I recently went to a fundraiser breakfast at the Mcleay Grange Hall. Walking into the large room with wooden tables and tradition, I looked around to see countless volunteers running around cheerily serving food and some playing live music on guitar and violin. They were the “country folk” of Sequim, with little voice to be heard by big industries, and had to work to keep the old ways and traditions up and running. From my breakfast table, I looked up and saw a large sign that exclaimed what all these people were here for. They all were “Friends of the Fields.” The sign read, “Ask us about Saving FARMLAND!”
I asked my mom what we need to save the farmland from and she said “industries that want to build houses.” I wasn’t surprised. I just shrugged and thought that this whole idea about giving up traditional ways to make riskier decisions like building more and more houses and buildings and cities was becoming hackneyed. I think it was ridiculous that all these people had to work so hard just to preserve what we get food from.
And the Olympic Peninsula is the perfect place for farms. Why can’t those industry people go build their houses elsewhere? Without our farms, there will be no farmers markets, and without farmers markets, we will all have to buy our food from Safeway. I’ve done research behind the subject and I can prove that fresh, pure food is better than processed, packaged foods — no matter what claims they make. It’s part of a nutritious and delicious breakfast! Whatever. Any cereal that transforms the color of your milk is not nutritious.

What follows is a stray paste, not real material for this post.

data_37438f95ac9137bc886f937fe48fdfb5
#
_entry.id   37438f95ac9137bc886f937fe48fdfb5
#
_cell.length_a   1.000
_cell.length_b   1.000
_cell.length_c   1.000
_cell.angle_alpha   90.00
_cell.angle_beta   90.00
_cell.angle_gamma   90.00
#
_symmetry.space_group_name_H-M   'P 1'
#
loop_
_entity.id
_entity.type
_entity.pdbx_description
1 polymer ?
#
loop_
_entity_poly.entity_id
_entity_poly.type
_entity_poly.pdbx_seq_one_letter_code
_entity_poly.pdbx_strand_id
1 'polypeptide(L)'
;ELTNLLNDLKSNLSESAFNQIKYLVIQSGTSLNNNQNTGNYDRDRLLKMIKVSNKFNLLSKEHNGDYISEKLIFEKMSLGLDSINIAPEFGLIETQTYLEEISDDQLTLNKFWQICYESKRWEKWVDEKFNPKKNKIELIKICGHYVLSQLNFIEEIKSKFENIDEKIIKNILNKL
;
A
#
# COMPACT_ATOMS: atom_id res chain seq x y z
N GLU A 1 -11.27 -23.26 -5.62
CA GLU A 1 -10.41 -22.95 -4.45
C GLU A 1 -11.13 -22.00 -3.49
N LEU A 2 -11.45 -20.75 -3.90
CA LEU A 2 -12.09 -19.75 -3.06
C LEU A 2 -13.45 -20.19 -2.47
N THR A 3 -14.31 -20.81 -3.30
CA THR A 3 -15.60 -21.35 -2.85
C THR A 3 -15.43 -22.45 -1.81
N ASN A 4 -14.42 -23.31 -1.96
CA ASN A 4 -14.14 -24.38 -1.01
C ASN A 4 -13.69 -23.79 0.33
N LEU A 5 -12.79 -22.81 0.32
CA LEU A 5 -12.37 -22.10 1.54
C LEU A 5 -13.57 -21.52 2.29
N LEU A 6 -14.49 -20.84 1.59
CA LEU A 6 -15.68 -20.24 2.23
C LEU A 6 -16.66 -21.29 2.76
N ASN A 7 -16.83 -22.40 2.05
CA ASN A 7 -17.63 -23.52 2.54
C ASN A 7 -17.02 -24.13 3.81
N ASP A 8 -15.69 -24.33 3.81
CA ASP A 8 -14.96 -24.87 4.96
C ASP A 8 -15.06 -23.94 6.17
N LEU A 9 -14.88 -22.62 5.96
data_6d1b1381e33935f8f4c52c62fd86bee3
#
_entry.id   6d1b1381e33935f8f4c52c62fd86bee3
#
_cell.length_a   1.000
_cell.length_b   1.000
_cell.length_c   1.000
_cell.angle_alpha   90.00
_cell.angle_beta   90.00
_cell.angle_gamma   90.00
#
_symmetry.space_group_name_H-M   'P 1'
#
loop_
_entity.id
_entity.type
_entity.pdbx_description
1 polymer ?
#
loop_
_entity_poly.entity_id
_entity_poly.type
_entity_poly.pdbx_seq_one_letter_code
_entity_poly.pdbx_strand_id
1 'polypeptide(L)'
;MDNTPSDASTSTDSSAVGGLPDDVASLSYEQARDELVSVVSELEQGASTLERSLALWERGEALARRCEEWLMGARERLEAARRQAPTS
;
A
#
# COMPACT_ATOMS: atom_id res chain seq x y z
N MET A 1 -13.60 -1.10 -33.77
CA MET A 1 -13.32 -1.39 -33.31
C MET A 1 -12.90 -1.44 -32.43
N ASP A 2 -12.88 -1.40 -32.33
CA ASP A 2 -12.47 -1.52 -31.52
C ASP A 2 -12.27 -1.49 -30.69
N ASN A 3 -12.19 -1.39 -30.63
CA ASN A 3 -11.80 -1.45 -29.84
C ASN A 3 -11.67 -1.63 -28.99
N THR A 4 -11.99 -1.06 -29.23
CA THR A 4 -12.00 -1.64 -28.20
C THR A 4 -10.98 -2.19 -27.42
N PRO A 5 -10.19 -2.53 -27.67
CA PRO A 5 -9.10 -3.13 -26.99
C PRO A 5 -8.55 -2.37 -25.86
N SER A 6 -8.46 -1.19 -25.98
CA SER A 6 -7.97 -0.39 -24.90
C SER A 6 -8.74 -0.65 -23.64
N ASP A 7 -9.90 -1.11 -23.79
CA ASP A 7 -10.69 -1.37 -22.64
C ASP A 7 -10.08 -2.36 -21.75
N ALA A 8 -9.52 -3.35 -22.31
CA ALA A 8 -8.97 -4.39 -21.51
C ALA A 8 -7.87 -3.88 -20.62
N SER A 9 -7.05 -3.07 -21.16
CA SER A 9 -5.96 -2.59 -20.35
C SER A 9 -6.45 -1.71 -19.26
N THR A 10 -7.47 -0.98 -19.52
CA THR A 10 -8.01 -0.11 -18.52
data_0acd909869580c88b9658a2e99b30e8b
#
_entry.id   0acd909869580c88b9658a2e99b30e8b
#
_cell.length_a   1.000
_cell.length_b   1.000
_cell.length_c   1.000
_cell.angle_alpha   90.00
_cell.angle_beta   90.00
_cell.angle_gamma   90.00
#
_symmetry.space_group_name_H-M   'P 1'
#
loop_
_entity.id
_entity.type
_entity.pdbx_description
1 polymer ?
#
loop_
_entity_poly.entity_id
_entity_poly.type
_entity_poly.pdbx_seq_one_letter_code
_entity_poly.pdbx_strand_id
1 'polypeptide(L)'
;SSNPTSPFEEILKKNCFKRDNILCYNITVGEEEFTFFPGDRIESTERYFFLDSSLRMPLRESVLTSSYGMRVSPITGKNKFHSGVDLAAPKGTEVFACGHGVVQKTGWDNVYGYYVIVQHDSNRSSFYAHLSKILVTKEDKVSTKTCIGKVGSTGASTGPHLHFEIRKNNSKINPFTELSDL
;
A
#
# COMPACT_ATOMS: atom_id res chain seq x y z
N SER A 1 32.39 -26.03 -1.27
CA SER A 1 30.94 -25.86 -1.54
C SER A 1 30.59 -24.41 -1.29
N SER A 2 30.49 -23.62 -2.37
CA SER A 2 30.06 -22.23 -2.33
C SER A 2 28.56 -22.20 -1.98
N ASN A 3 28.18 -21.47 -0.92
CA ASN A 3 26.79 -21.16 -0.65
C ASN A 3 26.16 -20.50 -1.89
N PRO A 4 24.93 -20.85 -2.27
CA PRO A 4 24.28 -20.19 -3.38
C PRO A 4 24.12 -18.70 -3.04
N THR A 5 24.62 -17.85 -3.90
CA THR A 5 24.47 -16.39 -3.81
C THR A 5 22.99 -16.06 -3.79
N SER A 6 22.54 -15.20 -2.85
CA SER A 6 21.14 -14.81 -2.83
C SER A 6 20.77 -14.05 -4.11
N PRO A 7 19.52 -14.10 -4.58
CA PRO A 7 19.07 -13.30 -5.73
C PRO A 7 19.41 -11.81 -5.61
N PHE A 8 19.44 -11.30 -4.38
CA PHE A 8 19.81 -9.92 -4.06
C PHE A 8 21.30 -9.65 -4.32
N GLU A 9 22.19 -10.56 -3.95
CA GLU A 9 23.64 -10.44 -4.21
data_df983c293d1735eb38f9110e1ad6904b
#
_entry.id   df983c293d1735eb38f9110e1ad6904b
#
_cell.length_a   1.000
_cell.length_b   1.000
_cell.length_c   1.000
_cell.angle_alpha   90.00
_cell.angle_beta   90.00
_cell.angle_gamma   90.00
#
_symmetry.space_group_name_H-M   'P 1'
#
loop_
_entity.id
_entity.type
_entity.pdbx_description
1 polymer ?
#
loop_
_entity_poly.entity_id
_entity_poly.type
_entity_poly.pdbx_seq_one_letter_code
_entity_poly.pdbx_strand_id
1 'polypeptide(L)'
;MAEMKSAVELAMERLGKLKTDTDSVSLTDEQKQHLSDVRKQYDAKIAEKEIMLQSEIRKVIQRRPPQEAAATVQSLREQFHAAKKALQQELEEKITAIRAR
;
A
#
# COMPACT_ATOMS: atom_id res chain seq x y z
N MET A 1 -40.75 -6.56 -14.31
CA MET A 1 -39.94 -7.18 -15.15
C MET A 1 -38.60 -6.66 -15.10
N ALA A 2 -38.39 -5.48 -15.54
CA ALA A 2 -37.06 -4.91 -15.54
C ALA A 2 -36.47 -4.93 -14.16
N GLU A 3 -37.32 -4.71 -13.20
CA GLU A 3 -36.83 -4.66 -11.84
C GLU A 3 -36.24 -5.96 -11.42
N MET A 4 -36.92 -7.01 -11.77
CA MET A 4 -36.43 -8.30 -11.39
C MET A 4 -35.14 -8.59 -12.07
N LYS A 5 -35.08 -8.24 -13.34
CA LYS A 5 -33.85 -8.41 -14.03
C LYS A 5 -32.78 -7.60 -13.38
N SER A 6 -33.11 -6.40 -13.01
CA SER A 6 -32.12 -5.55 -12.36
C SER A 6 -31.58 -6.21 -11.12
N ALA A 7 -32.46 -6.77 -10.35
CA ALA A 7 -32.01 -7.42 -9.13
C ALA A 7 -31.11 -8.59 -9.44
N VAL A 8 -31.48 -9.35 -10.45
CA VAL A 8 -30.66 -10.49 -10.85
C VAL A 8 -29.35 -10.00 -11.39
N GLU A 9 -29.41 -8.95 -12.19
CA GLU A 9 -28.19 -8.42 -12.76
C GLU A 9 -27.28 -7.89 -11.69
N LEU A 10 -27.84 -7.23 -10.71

Anyway, I read the placemat on the table I was sitting at and it said about 1,000 acres of farmland were disappearing every year. I thought about how big an acre is, and then 1,000 acres — it seems like that’s bigger than Sequim! We live in a world that is changing extremely quickly and this made me wonder: Where will we be in 10 years? In 20 years? In 100? At this rate, will there be too many houses with too many people and not enough food? What are we doing to our planet?
It was when a young girl of about 10 years served plates of eggs and fruit to my family that I realized how special this was. The poignancy of it was powerful — she was so small, yet altruistic enough to be willing to save the essential land of her hometown. This is what all these people were doing and it touched my heart. It made me want to donate thousands of dollars to them. I did end up donating $20 of my allowance, but I want to do more by getting others to help the farmlands of our country. Then we could make a HUGE difference. You don’t even have to donate anything to Friends of the Fields — the simplest way to help protect the farmland is by buying your groceries from local farmers markets. And it’s healthier that way, too!
Kristina Holtrop, is a 14-year-old and president of Writer’s Club at Sequim Middle School.